Creating a marketing objective and performing a SWOT analysis provides you with two important pieces of the puzzle:1. A result you want to achieve, and 2. An analysis of areas that you see as potential avenues for new markets or strengthening current markets. This point in the process of developing your marketing plan involves melding the two together.
Your team should ask themselves what market(s) (opportunities) align most closely with your objective? Where does your firm have a competitive advantage? Does this area of strength align with your strategy? You may find out at this point that your strengths don't necessarily fit into your initial marketing objective. Don't be afraid to adjust your objective accordingly. At all times, compete in the areas in which you see potential for growth, that you are strong in and that your company has a competitive advantage.
This approach doesn't mean you shouldn't begin to work in areas you see as having potential for growth that don't yet have an advantage. Your goal should be to develop an advantage quickly. It is also important to considerthe cost and barriers to entry. If it will cost you tons of equity and take years to implement for a small payback, this market may not be for you. However, if the Return on Investment (ROI) is fairly quick and the initial investment can be comfortably absorbed by your company, don't be afraid to challenge new markets. If you see an advantage to building custom cabinets and over the years you have accumulated an entire cabinet shop worth of equipment, go for it. If, however, you would have to spend tens of thousands of dollars and weeks of training for a few custom jobs a year, then it probably isn't worth it this go around. The goal of a construction marketing plan is not to stifle growth but to strategically allocate capital to its most efficient use.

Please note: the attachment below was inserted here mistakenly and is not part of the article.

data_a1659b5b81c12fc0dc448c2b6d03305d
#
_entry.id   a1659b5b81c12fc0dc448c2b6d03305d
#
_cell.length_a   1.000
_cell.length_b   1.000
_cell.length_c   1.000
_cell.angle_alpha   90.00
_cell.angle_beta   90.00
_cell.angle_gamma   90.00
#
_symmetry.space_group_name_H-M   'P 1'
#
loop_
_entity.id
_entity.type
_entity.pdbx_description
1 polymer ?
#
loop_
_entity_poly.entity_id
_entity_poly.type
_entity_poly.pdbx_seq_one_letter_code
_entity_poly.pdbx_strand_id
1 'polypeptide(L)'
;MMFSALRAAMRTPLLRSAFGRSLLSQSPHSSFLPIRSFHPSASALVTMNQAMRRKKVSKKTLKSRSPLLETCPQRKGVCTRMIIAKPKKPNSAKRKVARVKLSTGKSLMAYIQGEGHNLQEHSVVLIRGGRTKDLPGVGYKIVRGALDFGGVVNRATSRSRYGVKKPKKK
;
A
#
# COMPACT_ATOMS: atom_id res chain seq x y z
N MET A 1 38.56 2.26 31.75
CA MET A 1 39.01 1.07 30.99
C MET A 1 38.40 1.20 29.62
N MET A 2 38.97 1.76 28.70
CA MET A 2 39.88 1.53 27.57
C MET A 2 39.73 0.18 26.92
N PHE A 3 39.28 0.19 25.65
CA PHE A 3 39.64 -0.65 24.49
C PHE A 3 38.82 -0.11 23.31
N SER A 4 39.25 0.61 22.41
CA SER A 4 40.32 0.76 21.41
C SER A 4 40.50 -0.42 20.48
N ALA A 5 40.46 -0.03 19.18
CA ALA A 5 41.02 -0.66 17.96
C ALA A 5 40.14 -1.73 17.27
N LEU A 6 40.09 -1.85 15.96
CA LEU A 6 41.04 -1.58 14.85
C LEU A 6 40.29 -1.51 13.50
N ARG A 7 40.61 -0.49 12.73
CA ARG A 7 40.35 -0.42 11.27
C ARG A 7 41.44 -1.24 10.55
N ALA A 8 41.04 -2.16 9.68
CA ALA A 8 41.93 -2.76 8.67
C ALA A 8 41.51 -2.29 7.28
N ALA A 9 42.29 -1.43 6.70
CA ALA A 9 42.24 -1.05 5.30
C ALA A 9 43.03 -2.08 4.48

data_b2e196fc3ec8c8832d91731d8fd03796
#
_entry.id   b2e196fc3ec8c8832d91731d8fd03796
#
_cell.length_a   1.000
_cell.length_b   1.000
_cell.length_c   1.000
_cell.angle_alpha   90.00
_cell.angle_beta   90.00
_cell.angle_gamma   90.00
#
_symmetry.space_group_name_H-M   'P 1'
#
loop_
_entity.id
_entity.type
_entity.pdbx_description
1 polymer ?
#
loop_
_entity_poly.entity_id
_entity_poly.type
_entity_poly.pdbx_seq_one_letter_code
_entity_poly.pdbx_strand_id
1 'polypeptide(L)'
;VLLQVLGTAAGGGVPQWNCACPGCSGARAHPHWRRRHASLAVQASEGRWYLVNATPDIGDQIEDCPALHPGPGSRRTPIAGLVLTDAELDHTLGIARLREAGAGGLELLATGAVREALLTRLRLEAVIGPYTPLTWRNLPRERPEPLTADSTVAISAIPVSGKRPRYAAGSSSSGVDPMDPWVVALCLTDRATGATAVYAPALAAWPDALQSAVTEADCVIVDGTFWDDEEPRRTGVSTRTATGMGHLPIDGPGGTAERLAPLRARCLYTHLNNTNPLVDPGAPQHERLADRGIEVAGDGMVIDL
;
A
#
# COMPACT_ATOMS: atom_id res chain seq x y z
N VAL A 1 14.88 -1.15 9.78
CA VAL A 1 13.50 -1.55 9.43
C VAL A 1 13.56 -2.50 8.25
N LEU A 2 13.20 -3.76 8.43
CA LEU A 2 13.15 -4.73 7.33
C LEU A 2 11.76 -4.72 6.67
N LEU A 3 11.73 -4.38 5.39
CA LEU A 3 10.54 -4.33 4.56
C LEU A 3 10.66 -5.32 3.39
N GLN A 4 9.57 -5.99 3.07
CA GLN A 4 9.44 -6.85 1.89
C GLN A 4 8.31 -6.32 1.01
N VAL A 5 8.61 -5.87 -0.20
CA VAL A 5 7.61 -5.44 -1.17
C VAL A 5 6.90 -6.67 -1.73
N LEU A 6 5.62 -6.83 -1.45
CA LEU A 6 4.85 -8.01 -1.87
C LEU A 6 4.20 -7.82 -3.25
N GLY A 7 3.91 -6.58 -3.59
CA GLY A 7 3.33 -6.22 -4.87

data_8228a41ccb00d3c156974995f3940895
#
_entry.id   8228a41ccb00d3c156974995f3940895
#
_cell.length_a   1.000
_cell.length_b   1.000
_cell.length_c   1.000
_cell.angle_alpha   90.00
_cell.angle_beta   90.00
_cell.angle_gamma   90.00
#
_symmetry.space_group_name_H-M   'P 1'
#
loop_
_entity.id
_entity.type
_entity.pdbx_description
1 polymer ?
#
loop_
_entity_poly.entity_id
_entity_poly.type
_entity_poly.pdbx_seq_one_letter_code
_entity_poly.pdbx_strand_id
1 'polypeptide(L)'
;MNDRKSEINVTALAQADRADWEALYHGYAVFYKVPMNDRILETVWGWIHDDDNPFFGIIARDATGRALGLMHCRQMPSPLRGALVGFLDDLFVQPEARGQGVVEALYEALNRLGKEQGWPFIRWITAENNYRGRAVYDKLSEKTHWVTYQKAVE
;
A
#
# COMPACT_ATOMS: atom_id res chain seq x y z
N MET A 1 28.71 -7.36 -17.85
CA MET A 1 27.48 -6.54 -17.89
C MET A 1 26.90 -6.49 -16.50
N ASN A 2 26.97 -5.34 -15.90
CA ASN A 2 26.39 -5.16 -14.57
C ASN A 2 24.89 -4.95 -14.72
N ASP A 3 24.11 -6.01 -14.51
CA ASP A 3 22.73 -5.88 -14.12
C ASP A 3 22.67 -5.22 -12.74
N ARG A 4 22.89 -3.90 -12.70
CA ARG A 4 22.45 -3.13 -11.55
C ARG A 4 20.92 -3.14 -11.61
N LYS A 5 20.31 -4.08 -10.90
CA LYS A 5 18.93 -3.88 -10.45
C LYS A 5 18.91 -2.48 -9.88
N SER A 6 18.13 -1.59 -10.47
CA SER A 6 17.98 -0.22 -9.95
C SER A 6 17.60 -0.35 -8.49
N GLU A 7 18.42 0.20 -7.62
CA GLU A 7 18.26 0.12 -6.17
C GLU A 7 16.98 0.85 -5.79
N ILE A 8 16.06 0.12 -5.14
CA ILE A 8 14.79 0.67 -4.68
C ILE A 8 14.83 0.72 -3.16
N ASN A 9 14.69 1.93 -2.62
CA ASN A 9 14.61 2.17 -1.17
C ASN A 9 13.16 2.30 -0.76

Creating a marketing budget isn't easy. I have heard of companies using anywhere from 0.5 percent to 4 percent of revenues as a starting point and then adjusting accordingly. If your plan is for radio and television spots, then it will probably be toward the higher end, but you will reach more people. If you don't want to commit that many dollars, you will have to be creative and efficient and will probably promote to fewer folks. You must set a solid dollar figure you are willing to spend and developing the mix within your budget. It is important to develop and use estimated budgets for your increased sales - if your marketing plan works, do you have enough people to handle additional work? Do you have a backup plan for hiring just in case?